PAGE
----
Q: If a condominium declaration does not expressly disallow restrictions on the rental of units, can an association pass rules and regulations restricting the right to rent units? The declaration is silent on the matter. We live in the City of Chicago.

A: If a condominium declaration is silent as to a specific right that homeowners have in the condominium association, the board of directors generally can’t arbitrarily remove a right that some or all of the members have in the association.

The right in this case is the right to lease the unit. If the condominium declaration does not prohibit the leasing of units and is silent on the issue, the unit owners should have the right to lease their units.

The fallback position for the unit owners or the board of directors of the condominium association is to see what state statute may apply to this particular case. Most states have statutes that regulate condominium associations. You would be wise to review the statute regulating condominiums in your state to determine if there is any right given to a board of directors to remove the owner’s rights to lease their condominium units.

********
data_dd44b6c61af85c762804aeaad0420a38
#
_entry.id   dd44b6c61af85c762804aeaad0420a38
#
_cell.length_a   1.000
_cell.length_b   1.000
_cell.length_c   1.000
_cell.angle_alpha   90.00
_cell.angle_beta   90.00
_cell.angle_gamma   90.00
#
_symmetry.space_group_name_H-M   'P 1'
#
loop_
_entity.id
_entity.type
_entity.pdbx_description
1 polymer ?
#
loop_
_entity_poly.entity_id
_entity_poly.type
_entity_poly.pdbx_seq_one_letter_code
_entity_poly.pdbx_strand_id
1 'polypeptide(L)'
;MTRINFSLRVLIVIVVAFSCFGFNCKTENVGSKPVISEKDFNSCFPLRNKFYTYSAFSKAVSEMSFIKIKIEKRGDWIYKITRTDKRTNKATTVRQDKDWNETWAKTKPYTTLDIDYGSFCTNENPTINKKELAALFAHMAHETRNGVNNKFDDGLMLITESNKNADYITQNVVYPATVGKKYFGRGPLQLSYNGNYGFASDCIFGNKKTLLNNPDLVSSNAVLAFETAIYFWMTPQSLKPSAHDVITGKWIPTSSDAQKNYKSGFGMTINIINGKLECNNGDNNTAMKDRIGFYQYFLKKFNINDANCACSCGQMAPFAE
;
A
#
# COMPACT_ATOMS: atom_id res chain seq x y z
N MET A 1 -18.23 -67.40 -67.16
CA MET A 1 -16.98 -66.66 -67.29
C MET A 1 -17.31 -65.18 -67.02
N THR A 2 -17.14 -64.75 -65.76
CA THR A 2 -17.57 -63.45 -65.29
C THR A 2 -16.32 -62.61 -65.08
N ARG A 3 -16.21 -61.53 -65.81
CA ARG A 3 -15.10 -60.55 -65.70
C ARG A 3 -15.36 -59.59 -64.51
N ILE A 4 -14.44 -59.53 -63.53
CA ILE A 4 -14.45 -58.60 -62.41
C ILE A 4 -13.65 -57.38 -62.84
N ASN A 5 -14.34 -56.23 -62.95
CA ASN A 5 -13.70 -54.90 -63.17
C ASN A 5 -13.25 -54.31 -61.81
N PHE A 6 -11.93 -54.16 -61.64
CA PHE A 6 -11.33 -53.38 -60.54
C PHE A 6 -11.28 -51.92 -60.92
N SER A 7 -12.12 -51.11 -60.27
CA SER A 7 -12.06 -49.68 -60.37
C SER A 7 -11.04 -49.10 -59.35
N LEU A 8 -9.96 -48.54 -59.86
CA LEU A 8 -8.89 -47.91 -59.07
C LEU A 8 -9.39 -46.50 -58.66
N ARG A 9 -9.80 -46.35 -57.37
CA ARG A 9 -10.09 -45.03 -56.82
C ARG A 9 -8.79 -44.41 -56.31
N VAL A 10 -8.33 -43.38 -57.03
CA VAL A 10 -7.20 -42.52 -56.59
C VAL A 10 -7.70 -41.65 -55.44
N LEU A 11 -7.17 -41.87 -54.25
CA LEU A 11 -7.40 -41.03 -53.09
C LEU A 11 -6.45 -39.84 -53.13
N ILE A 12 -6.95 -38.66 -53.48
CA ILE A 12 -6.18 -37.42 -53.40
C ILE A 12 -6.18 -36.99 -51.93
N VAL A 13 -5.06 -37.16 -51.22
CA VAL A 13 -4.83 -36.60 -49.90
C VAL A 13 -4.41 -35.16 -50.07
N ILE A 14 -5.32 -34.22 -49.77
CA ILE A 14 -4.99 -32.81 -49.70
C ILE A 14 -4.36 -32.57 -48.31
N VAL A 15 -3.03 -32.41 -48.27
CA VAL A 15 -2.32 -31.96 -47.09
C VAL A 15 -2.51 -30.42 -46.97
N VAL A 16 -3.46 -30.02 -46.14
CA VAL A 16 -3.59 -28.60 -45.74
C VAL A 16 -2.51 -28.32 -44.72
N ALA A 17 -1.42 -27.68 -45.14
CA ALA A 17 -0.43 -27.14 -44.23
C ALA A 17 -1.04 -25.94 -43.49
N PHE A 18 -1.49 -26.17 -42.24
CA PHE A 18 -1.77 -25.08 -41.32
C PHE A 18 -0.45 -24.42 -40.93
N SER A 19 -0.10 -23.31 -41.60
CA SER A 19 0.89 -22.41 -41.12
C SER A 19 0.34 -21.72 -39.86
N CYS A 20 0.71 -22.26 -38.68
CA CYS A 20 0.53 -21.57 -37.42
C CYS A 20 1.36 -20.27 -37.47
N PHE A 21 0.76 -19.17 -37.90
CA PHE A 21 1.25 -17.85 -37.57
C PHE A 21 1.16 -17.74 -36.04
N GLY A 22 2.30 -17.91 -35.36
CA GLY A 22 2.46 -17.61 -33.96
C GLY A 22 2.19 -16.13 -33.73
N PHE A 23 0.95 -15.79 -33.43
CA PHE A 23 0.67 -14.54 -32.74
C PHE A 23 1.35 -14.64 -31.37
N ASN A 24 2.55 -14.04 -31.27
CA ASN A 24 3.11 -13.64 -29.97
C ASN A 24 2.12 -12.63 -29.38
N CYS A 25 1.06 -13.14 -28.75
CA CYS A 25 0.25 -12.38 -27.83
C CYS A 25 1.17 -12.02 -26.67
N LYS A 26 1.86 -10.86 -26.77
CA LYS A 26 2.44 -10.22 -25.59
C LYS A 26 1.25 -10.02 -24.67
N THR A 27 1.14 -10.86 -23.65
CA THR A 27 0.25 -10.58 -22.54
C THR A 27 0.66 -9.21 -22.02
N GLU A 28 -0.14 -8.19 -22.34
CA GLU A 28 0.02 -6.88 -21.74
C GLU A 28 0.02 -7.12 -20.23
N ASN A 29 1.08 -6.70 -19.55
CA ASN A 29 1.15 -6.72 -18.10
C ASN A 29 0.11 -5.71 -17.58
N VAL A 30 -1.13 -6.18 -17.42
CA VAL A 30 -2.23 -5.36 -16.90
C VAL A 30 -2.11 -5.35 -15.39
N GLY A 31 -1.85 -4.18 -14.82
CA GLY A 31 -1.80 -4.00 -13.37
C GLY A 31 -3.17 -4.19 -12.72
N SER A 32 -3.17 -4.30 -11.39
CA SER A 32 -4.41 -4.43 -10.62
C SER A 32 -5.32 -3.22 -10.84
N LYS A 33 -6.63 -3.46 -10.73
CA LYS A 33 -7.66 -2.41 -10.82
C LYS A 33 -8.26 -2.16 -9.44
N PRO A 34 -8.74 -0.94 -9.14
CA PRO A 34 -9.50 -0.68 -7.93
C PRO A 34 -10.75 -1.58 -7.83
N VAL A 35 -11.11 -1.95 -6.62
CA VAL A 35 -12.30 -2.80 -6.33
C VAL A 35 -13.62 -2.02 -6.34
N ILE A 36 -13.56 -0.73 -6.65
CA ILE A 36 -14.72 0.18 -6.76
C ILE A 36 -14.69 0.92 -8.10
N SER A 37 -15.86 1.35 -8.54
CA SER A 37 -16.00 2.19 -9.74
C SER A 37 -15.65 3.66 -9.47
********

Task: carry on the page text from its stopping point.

In the absence of a state law allowing the condominium board to remove that right, the only way the board can regulate leases in the condominium would be to amend the condominium declaration to prohibit leases or to restrict leases.

In your case, if the board of directors does not have the right to restrict the leasing of units and the enactment of a rule prohibiting leases might be invalid, but that does not mean that the condominium board may not try to proceed as if the rule were valid. The forces of a condominium association may come into play as might the personalities involved.

You may want to address this issue with the condominium board by requesting that they obtain a legal opinion from an attorney that concentrates his or her practice in condominium law. That attorney may confirm your suspicion that the board did not have the right to regulate leasing in your building.

But that attorney may also find other language in the condominium declaration that gives the board the right to restrict leases. You’ll have to wait and see what comes up from those discussions or you’ll have to bring the battle to them and sue them to stop them from enforcing the rule. Before you decide to sue them, you then would have to bear the burden of hiring an attorney to review your documentation to determine whether you should sue the board or not.

Certainly, suing your neighbors is not a good proposition. It can make life difficult and unpleasant for you. So before you sue, you should first try to work it out or find out where your neighbors stand on this issue.

If all of your neighbors are in agreement with the rule restricting leases, you might be out of luck. All of the other unit owners could get together to amend the declaration to prohibit leases in the building or restrict them.

Published: Aug 14, 2008